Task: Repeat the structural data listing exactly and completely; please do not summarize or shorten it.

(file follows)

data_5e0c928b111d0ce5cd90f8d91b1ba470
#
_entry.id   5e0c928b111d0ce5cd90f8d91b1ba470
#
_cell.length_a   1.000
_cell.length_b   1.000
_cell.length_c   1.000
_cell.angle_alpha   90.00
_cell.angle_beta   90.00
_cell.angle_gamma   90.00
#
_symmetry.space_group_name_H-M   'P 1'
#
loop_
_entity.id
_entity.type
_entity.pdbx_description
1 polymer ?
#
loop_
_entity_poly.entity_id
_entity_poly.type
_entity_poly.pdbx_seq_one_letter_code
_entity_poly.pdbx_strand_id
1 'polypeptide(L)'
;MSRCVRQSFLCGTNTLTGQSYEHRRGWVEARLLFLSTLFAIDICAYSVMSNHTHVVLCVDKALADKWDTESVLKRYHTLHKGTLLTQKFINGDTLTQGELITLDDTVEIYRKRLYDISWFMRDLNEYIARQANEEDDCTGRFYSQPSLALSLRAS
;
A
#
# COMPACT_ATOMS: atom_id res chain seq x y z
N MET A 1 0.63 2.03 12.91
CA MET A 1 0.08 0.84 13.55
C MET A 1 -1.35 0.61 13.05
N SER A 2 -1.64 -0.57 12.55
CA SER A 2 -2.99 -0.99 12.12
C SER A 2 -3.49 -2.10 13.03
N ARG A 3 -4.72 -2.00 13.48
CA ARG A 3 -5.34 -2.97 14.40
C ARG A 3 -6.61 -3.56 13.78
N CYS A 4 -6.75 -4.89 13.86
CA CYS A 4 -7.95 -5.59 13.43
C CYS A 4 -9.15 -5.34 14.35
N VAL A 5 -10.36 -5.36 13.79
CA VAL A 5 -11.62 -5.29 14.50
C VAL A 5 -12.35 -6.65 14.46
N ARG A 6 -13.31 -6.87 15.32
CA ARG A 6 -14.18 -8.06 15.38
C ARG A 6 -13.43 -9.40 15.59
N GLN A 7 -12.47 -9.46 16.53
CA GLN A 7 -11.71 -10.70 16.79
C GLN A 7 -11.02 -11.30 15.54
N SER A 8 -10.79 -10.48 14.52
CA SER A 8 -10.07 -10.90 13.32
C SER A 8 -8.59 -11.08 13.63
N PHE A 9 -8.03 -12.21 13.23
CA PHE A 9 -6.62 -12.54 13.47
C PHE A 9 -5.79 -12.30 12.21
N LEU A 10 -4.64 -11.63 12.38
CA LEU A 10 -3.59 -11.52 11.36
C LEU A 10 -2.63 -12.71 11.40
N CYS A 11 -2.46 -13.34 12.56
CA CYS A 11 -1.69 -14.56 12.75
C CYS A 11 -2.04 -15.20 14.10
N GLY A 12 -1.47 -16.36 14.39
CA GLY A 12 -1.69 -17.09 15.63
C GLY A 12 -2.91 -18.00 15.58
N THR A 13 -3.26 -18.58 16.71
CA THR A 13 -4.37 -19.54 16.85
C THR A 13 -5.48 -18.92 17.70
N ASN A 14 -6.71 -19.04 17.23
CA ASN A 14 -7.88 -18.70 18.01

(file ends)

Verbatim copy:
data_5e0c928b111d0ce5cd90f8d91b1ba470
#
_entry.id   5e0c928b111d0ce5cd90f8d91b1ba470
#
_cell.length_a   1.000
_cell.length_b   1.000
_cell.length_c   1.000
_cell.angle_alpha   90.00
_cell.angle_beta   90.00
_cell.angle_gamma   90.00
#
_symmetry.space_group_name_H-M   'P 1'
#
loop_
_entity.id
_entity.type
_entity.pdbx_description
1 polymer ?
#
loop_
_entity_poly.entity_id
_entity_poly.type
_entity_poly.pdbx_seq_one_letter_code
_entity_poly.pdbx_strand_id
1 'polypeptide(L)'
;MSRCVRQSFLCGTNTLTGQSYEHRRGWVEARLLFLSTLFAIDICAYSVMSNHTHVVLCVDKALADKWDTESVLKRYHTLHKGTLLTQKFINGDTLTQGELITLDDTVEIYRKRLYDISWFMRDLNEYIARQANEEDDCTGRFYSQPSLALSLRAS
;
A
#
# COMPACT_ATOMS: atom_id res chain seq x y z
N MET A 1 0.63 2.03 12.91
CA MET A 1 0.08 0.84 13.55
C MET A 1 -1.35 0.61 13.05
N SER A 2 -1.64 -0.57 12.55
CA SER A 2 -2.99 -0.99 12.12
C SER A 2 -3.49 -2.10 13.03
N ARG A 3 -4.72 -2.00 13.48
CA ARG A 3 -5.34 -2.97 14.40
C ARG A 3 -6.61 -3.56 13.78
N CYS A 4 -6.75 -4.89 13.86
CA CYS A 4 -7.95 -5.59 13.43
C CYS A 4 -9.15 -5.34 14.35
N VAL A 5 -10.36 -5.36 13.79
CA VAL A 5 -11.62 -5.29 14.50
C VAL A 5 -12.35 -6.65 14.46
N ARG A 6 -13.31 -6.87 15.32
CA ARG A 6 -14.18 -8.06 15.38
C ARG A 6 -13.43 -9.40 15.59
N GLN A 7 -12.47 -9.46 16.53
CA GLN A 7 -11.71 -10.70 16.79
C GLN A 7 -11.02 -11.30 15.54
N SER A 8 -10.79 -10.48 14.52
CA SER A 8 -10.07 -10.90 13.32
C SER A 8 -8.59 -11.08 13.63
N PHE A 9 -8.03 -12.21 13.23
CA PHE A 9 -6.62 -12.54 13.47
C PHE A 9 -5.79 -12.30 12.21
N LEU A 10 -4.64 -11.63 12.38
CA LEU A 10 -3.59 -11.52 11.36
C LEU A 10 -2.63 -12.71 11.40
N CYS A 11 -2.46 -13.34 12.56
CA CYS A 11 -1.69 -14.56 12.75
C CYS A 11 -2.04 -15.20 14.10
N GLY A 12 -1.47 -16.36 14.39
CA GLY A 12 -1.69 -17.09 15.63
C GLY A 12 -2.91 -18.00 15.58
N THR A 13 -3.26 -18.58 16.71
CA THR A 13 -4.37 -19.54 16.85
C THR A 13 -5.48 -18.92 17.70
N ASN A 14 -6.71 -19.04 17.23
CA ASN A 14 -7.88 -18.70 18.01